Howto integrate (G/P)GP into sendmail -D?!

Robin O'Leary
Sat, 11 Nov 2000 01:45:46 +0000

Content-Type: text/plain; charset=us-ascii
Content-Transfer-Encoding: quoted-printable

Looking back through the archives, I came across this thread from
June 2000 about integrating PGP in to sendmail (or an equivalent mail
transfer agent):, at 00:27 +0200 on Fri, 30 Jun 2000, wrote:

> Actually i wonder how to integrate the
> PGP stuff into a sendmaildaemon, since
> i've several users in an intranet and want
> to automatically crypt just the outgoing
> mails... is there a good FAQ about this?!
> BTW, is this stuff usable for VPN's?!
> (FreeBSD/Linux)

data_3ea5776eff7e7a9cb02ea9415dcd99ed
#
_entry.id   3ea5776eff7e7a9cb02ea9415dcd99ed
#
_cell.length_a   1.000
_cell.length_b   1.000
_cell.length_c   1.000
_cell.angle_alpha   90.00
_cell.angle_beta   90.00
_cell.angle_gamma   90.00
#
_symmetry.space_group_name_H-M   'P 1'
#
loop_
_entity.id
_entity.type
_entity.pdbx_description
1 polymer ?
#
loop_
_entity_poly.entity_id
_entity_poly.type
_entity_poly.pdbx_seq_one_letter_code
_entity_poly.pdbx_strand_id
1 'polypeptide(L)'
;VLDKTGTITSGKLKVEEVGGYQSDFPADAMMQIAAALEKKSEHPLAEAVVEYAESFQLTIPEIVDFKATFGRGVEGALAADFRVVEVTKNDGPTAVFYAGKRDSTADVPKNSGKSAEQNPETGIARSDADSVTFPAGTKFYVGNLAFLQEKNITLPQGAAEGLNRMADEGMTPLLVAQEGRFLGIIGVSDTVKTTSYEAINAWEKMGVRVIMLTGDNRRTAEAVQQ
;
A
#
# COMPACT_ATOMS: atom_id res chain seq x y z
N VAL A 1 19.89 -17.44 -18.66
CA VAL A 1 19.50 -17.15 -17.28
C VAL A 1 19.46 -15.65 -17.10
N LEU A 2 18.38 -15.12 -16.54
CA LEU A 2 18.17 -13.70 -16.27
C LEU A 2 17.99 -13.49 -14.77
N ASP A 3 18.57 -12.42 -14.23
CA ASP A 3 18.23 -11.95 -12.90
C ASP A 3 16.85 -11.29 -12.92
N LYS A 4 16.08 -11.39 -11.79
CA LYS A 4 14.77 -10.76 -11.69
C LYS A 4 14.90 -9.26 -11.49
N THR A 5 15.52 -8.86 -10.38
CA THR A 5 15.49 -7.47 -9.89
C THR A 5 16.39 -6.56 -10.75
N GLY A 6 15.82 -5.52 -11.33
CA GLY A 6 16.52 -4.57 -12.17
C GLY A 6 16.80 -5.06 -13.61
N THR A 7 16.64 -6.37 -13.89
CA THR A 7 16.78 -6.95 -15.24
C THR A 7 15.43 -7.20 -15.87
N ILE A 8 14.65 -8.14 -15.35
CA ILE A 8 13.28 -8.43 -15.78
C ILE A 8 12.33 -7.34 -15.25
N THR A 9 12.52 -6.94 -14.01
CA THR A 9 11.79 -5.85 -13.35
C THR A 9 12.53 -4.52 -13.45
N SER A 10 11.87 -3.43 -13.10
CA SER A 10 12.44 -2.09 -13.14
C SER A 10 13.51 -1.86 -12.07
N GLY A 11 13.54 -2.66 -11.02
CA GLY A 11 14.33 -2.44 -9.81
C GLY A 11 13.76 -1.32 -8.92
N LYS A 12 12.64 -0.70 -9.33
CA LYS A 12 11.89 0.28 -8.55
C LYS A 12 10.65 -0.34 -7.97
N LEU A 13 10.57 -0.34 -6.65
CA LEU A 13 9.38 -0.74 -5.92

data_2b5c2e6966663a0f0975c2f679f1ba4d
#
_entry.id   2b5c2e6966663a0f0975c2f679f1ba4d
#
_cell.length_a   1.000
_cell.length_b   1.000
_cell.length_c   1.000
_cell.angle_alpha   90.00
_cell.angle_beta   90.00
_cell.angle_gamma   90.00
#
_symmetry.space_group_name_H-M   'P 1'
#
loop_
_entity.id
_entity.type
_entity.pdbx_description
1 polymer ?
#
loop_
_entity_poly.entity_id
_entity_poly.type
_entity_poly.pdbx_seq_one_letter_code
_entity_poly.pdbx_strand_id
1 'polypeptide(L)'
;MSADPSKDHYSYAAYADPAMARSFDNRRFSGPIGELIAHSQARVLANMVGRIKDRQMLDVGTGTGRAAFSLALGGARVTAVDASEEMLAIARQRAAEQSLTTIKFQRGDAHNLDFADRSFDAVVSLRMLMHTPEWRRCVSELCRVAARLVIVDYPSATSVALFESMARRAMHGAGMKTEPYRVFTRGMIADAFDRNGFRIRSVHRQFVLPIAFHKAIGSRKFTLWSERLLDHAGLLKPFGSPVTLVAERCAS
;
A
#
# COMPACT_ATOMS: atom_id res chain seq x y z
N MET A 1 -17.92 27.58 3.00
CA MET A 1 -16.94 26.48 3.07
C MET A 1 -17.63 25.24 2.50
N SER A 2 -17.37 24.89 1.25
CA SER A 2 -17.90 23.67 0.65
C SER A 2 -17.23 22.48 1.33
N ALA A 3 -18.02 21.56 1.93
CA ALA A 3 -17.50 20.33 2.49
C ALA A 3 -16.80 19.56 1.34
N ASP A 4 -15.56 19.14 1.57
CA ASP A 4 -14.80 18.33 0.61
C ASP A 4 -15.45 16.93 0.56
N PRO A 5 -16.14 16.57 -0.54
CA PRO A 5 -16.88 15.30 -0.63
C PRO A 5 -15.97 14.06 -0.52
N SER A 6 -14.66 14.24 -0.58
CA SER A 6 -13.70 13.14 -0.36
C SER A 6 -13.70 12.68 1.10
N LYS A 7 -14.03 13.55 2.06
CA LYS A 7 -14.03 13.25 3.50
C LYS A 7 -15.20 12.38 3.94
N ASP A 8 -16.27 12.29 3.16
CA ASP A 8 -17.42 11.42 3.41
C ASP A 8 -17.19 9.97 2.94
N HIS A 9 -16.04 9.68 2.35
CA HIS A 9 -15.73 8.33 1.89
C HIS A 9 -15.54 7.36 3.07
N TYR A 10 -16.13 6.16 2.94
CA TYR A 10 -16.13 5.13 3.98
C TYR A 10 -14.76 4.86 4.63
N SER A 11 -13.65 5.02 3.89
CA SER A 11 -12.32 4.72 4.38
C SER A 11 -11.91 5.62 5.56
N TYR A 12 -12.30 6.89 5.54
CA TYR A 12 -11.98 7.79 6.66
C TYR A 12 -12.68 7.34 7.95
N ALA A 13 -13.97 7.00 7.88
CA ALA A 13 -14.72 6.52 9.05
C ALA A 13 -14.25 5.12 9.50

This is something I have been keen on doing for some time. Only recently have I investigated other attempts: pgpsendmail ( did much of what I want a few years ago and pgpmail ( updates the idea. But it seems strange to me that nothing like this has been widely adopted. Then I started looking at the gnupg list and from the reaction this question produced, I can see why. I was surprised and disappointed to read the rather abrupt brush-off the idea received from this list. I agree that it would be better if users had encryption-capable mail agents, but surely having an encryption-aware MTA is an excellent first step to getting encryption widely deployed, and, if properly designed, a great way to encourage end-to-end encryption in the future? Why is it such an unpopular idea? First, just to be clear, let me describe the way I see it working: * an organisation installs an encryption-enabled MTA. Preferably this would be implemented as stand-alone filters that could just be dropped in to an existing MTA. * a trusted person generates a key pair for the organisation. This is marked somehow so it can be recognised as belonging to the organisation's whole email domain. The secret key is installed in the MTA; the public part is signed and advertised as usual. * a trusted person configures the MTA with the email addresses and signs the keys of outside recipients (whether they be organisations or individuals) who wish to receive encrypted email. * the MTA checks the recipients on outgoing email against its address/key list. If any records match, the key or keys identified are used to encrypt the email. If some addresses don't match, a policy setting (perhaps influenced by the sender) determines whether the mail is bounced or sent unencrypted. * the MTA decrypts any incoming email that matches the organisation's secret key. That's it---pretty simple. Look at the good things we can do now: An individual outside the organisation (with the necessary software) can now choose to use the organisation's key to communicate securely with any person inside. Of course, if they know an individual's key, they can use that key in preference and the MTA won't interfere. An individual outside can contact the trusted person inside and arrange for their key to be entered in the MTA's database. Now any email sent from inside to the individual outside is automatically encrypted (provided it passes through the MTA). If someone inside decides to install GnuPG themselves, they can tell their correspondents to use their personal key, rather than the organisation key. Also, they can get a quick start by importing the MTA's keyring (assuming they trust the organisation's trusted person, those keys will already be trustworthy). These all seem to be good features. On the bad side, there is the need to store the organisation's secret key securely in the MTA, but at least that problem can be dealt with in one place by employing suitable hardware. I envisage the auto-encrypt and auto-decrypt functions being implemented separately, probably by two SMTP-filters such as those that postfix supports for content-filtering. That way, if no secure crypto-hardware is available, at least the sensitive secret key can be kept on a different machine with better physical and network security since it needs no connections except the filtering service and that is offered only to the MTA. On Thu, 29 Jun 2000 17:42:24 -0500 (CDT) Frank Tobin <> wrot= e: